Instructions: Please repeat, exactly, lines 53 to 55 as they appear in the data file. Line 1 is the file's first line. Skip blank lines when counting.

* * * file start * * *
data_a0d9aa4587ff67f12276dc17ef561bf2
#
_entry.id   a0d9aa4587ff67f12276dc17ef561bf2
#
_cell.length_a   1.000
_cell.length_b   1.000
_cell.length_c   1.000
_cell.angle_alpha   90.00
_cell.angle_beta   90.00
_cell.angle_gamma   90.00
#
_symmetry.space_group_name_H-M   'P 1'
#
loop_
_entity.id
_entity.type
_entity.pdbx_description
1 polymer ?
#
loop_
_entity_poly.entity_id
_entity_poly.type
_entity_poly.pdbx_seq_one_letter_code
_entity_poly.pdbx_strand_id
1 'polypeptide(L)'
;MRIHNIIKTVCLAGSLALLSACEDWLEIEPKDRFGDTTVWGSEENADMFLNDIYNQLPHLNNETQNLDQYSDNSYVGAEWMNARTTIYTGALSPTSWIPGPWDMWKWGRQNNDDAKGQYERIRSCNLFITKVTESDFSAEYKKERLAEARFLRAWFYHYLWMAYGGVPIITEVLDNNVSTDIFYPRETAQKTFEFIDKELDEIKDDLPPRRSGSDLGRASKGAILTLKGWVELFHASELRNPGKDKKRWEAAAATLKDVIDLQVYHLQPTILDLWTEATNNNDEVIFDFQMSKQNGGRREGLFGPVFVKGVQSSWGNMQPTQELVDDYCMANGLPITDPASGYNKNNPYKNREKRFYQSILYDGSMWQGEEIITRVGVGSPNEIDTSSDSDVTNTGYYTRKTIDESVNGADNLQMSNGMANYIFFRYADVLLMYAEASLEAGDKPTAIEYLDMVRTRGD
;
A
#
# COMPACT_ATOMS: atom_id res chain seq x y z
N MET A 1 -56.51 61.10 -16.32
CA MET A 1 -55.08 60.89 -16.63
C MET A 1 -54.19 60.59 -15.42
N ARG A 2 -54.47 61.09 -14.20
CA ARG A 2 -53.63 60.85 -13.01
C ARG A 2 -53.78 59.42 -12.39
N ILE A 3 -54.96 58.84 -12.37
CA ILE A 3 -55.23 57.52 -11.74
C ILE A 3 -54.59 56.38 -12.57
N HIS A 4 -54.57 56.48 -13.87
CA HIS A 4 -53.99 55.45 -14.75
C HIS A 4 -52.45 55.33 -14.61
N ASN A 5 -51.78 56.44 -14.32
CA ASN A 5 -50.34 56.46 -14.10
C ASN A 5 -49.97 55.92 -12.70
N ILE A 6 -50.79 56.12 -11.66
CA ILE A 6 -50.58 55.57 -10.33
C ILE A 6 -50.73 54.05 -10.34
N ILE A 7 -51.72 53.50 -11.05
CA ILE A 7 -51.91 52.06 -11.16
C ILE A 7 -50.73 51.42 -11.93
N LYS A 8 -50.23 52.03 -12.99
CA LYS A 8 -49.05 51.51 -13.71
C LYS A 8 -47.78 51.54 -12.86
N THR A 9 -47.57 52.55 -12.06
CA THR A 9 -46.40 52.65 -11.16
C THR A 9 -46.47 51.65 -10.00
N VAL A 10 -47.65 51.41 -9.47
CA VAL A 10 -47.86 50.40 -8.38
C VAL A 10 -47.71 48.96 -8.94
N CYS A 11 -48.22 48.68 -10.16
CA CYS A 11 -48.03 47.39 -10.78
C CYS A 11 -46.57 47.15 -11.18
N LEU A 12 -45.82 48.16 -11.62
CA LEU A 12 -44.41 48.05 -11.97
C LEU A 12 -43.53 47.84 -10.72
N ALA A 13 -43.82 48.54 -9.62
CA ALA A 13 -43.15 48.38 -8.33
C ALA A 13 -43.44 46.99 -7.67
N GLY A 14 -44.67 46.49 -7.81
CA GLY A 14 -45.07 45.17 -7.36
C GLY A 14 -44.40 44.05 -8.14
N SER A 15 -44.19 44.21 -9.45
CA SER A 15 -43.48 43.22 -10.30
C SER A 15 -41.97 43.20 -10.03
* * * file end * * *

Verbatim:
CA LYS A 8 -49.05 51.51 -13.71
C LYS A 8 -47.78 51.54 -12.86
N THR A 9 -47.57 52.55 -12.06